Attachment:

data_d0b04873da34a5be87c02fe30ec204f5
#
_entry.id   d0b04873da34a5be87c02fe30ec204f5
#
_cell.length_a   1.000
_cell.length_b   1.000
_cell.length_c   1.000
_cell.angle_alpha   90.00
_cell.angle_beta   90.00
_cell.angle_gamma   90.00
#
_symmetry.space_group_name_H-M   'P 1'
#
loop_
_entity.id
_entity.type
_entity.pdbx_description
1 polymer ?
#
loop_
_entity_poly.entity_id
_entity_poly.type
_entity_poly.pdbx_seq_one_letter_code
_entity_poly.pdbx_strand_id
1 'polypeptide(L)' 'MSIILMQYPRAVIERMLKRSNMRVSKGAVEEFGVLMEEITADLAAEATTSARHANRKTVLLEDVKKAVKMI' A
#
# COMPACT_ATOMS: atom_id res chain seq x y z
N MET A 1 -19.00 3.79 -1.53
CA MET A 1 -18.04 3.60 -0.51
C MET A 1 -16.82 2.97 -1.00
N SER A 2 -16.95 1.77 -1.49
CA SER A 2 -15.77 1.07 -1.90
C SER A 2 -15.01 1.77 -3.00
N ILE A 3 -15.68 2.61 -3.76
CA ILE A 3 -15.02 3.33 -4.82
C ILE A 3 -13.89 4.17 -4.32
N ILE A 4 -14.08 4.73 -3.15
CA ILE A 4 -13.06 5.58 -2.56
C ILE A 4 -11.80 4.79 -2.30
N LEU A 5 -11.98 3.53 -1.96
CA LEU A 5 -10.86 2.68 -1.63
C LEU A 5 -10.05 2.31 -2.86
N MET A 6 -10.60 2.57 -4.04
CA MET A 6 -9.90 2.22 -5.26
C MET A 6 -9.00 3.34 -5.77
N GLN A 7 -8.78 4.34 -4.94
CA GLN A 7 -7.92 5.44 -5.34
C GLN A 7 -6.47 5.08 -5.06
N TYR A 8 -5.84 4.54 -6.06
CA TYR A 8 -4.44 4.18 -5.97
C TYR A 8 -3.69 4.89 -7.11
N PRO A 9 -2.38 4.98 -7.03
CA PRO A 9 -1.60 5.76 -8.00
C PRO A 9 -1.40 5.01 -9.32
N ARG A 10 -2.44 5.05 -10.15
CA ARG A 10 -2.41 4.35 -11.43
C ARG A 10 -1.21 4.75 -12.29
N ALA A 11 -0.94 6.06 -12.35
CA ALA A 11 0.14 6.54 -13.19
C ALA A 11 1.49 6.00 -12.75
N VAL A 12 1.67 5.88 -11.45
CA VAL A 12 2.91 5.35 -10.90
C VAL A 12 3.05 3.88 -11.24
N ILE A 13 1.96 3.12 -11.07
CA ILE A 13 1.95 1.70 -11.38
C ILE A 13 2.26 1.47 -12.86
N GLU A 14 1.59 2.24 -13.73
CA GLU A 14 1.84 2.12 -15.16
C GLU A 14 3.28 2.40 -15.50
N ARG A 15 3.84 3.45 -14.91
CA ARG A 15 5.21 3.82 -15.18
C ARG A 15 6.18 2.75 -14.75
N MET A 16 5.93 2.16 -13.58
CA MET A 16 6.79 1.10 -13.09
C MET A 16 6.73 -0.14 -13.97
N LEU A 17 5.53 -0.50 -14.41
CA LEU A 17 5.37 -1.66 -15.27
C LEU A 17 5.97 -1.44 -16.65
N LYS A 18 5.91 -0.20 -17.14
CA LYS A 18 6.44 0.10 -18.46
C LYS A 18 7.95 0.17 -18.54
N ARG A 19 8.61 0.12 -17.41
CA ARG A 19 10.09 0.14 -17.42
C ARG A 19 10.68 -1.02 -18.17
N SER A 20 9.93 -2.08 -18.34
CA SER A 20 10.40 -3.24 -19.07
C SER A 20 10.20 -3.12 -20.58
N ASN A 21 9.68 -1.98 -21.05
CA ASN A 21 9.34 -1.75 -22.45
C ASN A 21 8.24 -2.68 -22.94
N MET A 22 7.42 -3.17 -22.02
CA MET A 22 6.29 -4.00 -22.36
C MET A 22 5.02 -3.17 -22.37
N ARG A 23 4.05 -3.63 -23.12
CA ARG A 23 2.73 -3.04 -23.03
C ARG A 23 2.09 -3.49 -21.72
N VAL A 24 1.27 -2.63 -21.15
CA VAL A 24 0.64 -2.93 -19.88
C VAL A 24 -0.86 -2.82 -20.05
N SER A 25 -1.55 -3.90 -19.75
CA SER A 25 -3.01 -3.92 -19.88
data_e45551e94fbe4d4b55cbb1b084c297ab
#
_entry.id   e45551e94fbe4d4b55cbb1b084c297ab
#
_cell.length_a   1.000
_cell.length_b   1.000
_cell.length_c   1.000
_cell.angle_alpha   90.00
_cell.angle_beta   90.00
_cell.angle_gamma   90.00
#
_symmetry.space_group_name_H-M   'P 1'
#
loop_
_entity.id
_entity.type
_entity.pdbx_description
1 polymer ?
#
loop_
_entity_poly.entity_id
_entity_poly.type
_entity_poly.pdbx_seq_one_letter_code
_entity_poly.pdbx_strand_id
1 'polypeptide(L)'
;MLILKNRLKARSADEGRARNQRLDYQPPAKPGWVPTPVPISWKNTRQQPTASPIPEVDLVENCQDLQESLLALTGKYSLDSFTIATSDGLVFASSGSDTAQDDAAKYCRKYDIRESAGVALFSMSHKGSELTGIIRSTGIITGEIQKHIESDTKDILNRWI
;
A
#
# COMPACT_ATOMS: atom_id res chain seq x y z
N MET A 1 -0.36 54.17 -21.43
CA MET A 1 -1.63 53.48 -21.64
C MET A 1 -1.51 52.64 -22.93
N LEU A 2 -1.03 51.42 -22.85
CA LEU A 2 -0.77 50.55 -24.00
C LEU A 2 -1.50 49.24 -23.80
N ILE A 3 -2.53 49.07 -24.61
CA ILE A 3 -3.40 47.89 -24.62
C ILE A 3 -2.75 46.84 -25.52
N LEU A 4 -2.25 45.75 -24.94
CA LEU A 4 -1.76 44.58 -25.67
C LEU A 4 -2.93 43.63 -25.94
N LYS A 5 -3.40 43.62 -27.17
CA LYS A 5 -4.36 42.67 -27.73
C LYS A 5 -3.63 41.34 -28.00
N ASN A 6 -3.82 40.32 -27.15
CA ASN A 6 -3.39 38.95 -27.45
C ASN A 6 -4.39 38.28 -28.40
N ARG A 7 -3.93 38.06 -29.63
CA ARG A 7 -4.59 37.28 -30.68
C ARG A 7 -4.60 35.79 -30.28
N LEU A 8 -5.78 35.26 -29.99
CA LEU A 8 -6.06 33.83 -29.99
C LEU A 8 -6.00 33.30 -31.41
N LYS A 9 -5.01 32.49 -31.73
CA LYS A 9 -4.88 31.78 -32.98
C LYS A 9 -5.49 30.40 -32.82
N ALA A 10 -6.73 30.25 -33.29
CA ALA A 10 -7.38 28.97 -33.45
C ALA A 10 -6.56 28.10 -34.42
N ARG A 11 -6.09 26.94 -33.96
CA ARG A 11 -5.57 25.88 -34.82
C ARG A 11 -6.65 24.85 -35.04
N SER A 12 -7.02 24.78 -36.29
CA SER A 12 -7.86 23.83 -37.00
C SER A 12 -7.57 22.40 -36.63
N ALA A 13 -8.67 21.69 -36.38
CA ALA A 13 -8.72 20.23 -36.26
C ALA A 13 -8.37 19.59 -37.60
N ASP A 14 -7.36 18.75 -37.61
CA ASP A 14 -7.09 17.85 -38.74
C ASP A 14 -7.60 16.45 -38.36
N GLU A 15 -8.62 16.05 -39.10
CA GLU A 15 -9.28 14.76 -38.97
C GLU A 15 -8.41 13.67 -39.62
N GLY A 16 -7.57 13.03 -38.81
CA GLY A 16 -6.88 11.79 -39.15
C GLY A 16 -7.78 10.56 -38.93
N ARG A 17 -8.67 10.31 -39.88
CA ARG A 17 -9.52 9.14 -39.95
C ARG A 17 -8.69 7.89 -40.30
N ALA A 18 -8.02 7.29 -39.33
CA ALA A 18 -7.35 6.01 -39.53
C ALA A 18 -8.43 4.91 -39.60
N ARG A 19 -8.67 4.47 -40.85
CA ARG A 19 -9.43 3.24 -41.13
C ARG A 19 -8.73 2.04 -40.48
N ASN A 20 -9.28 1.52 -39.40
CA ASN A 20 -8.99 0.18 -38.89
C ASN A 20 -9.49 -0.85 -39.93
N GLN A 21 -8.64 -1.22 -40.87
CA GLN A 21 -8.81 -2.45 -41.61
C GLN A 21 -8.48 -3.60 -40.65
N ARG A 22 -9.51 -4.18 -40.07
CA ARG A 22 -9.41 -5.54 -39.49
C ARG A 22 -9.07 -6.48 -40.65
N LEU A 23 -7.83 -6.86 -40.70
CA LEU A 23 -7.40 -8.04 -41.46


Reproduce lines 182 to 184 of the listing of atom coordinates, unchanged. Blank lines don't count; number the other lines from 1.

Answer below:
C ARG A 17 -8.69 7.89 -40.30
N ALA A 18 -8.02 7.29 -39.33
CA ALA A 18 -7.35 6.01 -39.53